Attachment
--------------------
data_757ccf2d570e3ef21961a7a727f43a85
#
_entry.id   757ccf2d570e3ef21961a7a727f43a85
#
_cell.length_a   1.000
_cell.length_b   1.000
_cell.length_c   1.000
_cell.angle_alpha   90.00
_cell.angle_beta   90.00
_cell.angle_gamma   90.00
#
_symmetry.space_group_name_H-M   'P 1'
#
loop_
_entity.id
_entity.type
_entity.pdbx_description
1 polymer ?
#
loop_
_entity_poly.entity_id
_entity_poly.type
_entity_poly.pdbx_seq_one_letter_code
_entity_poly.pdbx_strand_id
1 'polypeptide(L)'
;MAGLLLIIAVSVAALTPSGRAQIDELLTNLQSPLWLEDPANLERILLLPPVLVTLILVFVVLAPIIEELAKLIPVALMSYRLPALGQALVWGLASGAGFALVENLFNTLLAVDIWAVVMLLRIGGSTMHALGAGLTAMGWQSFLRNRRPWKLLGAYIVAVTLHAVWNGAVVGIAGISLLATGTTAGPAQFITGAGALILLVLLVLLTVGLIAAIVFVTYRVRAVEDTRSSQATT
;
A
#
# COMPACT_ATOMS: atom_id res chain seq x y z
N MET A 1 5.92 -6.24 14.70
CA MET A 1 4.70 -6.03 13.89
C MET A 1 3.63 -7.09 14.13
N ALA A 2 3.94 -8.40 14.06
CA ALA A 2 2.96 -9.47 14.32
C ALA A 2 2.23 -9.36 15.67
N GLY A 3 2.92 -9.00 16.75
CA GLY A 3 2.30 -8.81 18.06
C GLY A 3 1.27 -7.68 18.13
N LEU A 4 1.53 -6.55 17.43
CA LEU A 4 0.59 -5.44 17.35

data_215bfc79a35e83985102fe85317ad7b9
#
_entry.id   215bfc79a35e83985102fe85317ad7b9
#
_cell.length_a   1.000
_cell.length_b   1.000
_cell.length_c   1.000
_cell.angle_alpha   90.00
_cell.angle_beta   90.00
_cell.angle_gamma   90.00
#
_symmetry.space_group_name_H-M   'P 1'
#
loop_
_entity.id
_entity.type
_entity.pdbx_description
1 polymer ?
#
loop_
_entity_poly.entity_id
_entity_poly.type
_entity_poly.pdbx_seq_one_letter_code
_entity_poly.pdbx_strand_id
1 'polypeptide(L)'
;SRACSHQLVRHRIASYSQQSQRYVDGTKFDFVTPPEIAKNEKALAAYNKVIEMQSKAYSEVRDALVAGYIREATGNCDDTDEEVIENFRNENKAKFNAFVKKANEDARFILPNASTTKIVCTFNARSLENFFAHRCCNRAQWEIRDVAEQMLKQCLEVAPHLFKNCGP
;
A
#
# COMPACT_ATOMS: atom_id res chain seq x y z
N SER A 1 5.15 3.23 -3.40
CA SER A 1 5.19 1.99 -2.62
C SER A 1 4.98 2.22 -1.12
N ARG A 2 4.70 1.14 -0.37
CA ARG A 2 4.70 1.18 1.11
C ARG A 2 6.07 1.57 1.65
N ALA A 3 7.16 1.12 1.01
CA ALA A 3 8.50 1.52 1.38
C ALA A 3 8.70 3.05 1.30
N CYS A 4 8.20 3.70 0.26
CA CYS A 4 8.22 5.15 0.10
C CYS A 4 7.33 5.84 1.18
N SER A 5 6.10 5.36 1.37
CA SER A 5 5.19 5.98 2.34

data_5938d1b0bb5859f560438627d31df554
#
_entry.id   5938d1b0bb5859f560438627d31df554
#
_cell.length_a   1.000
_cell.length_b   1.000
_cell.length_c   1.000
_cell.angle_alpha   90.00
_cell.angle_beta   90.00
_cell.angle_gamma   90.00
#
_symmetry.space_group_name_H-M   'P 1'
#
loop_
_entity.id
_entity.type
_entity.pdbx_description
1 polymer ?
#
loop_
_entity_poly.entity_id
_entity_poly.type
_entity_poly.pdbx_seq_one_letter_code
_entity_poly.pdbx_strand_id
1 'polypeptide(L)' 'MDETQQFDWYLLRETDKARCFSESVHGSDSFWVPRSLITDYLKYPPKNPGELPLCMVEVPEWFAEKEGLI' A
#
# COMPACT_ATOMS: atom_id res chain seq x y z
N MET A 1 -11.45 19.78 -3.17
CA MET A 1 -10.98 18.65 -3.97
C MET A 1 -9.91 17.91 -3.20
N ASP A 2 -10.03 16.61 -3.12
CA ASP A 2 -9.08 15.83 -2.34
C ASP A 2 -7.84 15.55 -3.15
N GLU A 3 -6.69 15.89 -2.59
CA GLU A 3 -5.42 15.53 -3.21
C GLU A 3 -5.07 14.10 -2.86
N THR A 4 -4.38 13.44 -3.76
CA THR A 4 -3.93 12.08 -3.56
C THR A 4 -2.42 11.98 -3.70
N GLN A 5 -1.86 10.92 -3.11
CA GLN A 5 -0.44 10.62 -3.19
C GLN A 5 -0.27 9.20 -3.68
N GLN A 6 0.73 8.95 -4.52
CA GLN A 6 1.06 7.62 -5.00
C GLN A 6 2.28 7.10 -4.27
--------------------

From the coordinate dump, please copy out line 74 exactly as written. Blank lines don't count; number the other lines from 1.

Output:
C SER A 1 4.98 2.22 -1.12